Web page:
During the 2020 ODAC Dermatology, Aesthetic and Surgical Conference, Dr. Amy McMichael, Professor and Chair of Dermatology at the Wake Forest University School of Medicine, sat down with Next Steps in Derm to share important updates regarding treatments on the horizon for the most common forms of hair loss. Dr. McMichael will be presenting at Skin of Color Update 2020 with lectures including Hair & Scalp Disorders in SOC: Diagnostic Approaches and Hot Topics & Controversies in Photoprotection: Making sense of it all.
Source: Next Steps in Dermatology
At the 17th Annual ODAC Dermatology, Aesthetic, and Surgical Conference (ODAC) held January 17-20 in Orlando, FL, Dr. Desiree Ratner led a discussion on new and emerging therapies for advanced non-melanoma skin cancer discussion.
The session covered several treatments for patients including patidegib gel 2% and 4% applied once or twice daily in patients with basal cell carcinoma. Patidegib is a topical hedgehog inhibitor made by PellePharm and its mechanism of action is to block Smo signaling, thereby inhibiting the hedgehog pathway that contributes to the development of basal cell carcinomas. This treatment has several advantages in that it does not contribute to hair loss, taste loss, or muscle cramps. It has the potential to treat and mitigate facial basal cell carcinomas in basal cell nevus patients. It is being studied in randomized clinical trials enrolling patients with Gorlin’s syndrome (basal cell nevus syndrome) in the United States and in Europe.
Hedgehog pathway inhibitor resistance is unusual but may occur as “rebound” tumor growth after drug cessation or secondarily after long-term smoothened inhibitor therapy. Resistance to hedgehog pathway inhibitors is classified into primary and secondary resistance. Primary resistance has been postulated to bypass mechanisms of genes downstream of smoothened, such as the G497 W mutation. Secondary resistance in patients who showed an initial response has actually been thought to be due to de novo mutations located on regions in smoothened to which hedgehog pathway inhibitors bind or selective clonal expansion of minority clones in the pre-treated tumor. Further studies are definitely needed to elucidate what drives resistance to hedgehog pathway inhibitors and how basal cell carcinoma resistance may be overcome by other novel, emerging therapies.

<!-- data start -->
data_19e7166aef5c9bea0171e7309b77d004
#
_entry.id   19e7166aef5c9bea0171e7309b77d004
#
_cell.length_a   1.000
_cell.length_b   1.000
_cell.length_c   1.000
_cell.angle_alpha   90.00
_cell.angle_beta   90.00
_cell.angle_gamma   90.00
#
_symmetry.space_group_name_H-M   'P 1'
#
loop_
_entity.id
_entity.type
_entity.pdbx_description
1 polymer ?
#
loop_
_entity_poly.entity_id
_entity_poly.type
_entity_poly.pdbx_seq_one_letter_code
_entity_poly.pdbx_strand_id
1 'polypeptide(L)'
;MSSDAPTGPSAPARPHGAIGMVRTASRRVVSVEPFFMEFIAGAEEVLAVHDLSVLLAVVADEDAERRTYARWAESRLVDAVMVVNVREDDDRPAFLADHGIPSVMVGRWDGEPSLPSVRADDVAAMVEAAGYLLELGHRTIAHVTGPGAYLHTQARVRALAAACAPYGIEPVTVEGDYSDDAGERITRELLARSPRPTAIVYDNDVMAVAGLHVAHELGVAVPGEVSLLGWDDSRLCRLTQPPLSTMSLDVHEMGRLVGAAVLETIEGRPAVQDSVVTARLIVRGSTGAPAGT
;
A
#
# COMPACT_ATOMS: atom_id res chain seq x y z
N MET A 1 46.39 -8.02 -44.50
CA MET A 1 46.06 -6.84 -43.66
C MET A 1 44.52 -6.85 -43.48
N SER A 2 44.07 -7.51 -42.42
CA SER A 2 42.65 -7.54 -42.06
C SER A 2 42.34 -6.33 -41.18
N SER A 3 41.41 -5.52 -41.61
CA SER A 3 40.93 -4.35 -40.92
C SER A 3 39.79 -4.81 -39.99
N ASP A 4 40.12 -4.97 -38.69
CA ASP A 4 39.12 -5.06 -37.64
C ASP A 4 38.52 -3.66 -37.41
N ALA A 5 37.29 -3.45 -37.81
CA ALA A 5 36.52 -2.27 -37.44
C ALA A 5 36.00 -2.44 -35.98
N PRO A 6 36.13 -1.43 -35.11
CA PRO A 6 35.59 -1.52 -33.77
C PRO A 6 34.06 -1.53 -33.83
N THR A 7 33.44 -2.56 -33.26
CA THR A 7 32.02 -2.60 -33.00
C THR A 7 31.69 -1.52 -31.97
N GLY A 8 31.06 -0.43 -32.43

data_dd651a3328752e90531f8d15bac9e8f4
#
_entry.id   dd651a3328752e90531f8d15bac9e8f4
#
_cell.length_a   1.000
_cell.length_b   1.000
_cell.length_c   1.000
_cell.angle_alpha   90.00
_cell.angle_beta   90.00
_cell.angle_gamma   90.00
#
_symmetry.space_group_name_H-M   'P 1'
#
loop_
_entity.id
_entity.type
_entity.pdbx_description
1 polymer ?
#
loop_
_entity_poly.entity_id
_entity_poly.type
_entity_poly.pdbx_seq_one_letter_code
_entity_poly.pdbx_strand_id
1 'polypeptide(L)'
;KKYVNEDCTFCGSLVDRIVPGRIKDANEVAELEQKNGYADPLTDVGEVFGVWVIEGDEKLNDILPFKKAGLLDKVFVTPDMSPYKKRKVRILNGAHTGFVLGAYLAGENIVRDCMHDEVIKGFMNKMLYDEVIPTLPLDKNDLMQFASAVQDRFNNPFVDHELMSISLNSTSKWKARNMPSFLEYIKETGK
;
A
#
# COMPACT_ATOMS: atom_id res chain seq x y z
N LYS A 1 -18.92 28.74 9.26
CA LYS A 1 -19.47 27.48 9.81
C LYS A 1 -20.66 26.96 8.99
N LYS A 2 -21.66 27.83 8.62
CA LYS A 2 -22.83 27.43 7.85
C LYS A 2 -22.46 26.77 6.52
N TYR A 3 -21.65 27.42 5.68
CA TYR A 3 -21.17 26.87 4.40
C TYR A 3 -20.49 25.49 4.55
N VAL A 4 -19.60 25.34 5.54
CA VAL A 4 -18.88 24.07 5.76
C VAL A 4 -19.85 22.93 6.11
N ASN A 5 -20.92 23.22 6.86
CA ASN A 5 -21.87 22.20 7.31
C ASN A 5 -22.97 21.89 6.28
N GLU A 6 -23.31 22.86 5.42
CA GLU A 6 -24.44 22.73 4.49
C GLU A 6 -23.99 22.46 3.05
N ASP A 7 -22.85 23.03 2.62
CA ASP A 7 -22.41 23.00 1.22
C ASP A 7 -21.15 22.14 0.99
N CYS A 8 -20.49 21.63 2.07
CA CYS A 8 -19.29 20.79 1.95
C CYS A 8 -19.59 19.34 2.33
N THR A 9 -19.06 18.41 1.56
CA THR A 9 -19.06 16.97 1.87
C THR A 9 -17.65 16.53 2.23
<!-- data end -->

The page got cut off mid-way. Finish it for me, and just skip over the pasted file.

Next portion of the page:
Dr. Ratner presented a number of interesting patient cases with advanced basal cell carcinomas sometimes so large that patients lose mobility and function of a body part or organ. In most cases, locally advanced BCCs respond well to oral hedgehog inhibitors, which can be used for long-term control or neoadjuvantly prior to surgery. In the case of one patient, an aggressive orbital BCC caused contraction of the tissues around his eye, such that he was not able to open it. Despite treatment with an oral hedgehog inhibitor, his tumor continued to grow, resulting in destruction of his orbit and locoregional metastasis.
Samples of his tumor and normal skin were sent to Stanford University, which performed whole exome sequencing. In the studies of these samples, it became evident that the tumor should have responded to vismodegib but had developed resistance due to another as yet unknown mechanism. Therapies designed to override resistance such as second-generation smoothened inhibitors are under development.
Source: The Dermatologist